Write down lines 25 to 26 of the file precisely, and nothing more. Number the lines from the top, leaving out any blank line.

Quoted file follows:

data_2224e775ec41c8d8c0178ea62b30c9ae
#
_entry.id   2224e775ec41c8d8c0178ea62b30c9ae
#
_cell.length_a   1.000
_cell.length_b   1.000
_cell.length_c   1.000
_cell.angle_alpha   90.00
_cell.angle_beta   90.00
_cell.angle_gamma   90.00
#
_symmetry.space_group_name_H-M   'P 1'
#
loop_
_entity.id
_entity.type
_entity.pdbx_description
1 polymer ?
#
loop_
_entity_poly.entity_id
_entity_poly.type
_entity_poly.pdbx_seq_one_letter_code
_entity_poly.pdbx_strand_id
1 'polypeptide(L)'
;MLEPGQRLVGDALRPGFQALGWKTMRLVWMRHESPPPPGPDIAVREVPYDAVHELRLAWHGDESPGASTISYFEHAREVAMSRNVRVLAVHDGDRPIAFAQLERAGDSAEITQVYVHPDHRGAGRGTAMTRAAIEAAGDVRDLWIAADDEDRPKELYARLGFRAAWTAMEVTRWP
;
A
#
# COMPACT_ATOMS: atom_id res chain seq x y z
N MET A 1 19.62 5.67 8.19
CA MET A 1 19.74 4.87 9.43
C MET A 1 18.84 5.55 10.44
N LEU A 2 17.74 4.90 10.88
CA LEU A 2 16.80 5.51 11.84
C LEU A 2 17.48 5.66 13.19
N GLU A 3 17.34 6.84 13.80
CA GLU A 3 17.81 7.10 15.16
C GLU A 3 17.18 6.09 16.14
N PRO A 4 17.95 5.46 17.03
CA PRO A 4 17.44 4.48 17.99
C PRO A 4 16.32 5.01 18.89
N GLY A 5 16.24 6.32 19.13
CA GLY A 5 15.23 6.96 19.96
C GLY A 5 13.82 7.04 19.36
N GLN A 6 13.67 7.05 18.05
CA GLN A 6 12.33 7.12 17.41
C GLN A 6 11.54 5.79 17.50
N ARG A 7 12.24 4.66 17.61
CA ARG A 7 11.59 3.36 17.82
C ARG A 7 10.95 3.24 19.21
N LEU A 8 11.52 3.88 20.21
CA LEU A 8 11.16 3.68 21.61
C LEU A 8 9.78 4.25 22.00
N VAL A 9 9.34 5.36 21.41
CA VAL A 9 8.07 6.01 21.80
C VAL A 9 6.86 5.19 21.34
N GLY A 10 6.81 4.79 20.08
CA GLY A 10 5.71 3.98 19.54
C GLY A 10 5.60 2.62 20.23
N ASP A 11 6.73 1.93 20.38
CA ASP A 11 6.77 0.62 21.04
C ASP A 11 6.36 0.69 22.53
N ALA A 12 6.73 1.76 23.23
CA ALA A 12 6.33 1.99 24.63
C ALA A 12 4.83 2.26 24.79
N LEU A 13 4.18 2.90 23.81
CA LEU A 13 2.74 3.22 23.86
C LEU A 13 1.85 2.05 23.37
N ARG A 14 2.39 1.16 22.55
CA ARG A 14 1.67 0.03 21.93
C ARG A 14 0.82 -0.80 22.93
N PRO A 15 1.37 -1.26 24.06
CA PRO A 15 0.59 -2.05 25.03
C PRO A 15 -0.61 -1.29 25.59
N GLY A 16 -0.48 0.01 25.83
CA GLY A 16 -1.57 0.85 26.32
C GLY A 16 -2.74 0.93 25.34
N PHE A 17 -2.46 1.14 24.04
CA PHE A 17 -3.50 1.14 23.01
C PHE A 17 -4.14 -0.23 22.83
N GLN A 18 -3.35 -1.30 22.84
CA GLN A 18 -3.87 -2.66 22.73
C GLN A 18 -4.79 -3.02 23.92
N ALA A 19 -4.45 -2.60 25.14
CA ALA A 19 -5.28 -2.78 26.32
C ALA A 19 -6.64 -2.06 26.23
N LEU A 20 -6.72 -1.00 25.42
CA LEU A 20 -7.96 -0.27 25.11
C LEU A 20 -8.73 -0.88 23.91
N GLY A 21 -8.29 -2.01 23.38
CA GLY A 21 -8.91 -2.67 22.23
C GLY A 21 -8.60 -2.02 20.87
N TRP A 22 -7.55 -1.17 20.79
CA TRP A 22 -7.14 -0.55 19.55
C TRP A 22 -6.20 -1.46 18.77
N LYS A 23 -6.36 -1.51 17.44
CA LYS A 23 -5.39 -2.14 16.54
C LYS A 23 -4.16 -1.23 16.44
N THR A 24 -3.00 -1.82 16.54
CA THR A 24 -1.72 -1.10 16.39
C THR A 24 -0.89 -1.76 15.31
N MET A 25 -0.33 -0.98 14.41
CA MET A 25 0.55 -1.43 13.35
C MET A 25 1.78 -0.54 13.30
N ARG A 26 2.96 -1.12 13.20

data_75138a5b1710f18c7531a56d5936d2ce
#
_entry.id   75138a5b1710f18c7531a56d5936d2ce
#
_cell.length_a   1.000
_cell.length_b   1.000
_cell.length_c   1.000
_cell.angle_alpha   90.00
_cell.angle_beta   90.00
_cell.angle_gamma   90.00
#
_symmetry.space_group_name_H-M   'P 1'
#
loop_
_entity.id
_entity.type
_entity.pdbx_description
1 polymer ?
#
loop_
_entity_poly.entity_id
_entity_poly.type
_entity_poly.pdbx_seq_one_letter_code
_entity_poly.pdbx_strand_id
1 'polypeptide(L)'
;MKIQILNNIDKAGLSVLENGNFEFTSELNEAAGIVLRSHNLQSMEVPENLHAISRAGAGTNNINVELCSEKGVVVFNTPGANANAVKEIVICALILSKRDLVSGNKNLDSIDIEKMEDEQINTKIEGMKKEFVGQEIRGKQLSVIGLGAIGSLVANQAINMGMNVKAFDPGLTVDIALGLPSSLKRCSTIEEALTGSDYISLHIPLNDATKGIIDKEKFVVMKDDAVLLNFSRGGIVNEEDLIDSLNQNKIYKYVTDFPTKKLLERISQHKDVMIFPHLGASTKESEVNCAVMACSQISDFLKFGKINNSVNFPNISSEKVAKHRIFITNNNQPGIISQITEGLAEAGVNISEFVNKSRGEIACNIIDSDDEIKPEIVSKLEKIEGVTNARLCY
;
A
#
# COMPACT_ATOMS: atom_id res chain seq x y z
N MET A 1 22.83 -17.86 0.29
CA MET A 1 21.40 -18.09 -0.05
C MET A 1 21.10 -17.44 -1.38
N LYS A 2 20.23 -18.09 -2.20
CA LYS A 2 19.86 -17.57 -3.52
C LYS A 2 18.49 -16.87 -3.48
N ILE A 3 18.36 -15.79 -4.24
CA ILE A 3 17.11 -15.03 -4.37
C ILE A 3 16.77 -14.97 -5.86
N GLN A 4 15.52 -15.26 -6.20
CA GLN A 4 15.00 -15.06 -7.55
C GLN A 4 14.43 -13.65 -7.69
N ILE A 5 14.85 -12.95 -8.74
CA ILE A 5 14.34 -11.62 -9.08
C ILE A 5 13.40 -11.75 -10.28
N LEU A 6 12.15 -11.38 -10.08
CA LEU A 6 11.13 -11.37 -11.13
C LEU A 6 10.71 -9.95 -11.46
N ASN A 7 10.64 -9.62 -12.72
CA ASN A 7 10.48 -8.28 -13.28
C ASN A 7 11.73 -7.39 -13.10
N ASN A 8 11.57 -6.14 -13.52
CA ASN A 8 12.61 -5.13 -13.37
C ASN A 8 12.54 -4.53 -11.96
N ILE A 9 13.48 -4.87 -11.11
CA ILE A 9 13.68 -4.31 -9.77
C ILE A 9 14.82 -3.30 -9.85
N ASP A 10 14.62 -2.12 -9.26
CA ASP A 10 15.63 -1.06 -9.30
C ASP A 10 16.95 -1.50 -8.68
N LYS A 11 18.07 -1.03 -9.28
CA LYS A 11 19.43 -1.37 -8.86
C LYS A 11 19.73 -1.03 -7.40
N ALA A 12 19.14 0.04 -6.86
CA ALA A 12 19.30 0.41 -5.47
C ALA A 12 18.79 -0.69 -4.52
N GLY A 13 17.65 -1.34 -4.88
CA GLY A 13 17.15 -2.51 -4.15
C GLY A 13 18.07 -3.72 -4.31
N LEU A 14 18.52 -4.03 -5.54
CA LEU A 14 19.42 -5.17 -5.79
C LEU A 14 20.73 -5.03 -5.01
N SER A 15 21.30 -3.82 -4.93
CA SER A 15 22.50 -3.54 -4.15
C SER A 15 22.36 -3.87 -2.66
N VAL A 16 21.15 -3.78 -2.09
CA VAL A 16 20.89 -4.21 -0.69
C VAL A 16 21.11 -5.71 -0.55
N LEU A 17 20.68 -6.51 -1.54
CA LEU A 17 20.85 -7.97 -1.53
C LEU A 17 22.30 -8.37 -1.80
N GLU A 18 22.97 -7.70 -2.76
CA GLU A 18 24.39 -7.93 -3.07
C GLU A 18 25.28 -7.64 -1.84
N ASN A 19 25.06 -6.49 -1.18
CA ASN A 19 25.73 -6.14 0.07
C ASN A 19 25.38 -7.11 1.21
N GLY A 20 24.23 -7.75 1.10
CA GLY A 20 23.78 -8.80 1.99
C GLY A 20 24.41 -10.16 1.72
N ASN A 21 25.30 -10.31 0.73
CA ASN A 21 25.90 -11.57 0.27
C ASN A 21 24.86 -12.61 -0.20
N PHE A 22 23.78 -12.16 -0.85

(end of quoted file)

1 'polypeptide(L)'
;MLEPGQRLVGDALRPGFQALGWKTMRLVWMRHESPPPPGPDIAVREVPYDAVHELRLAWHGDESPGASTISYFEHAREVAMSRNVRVLAVHDGDRPIAFAQLERAGDSAEITQVYVHPDHRGAGRGTAMTRAAIEAAGDVRDLWIAADDEDRPKELYARLGFRAAWTAMEVTRWP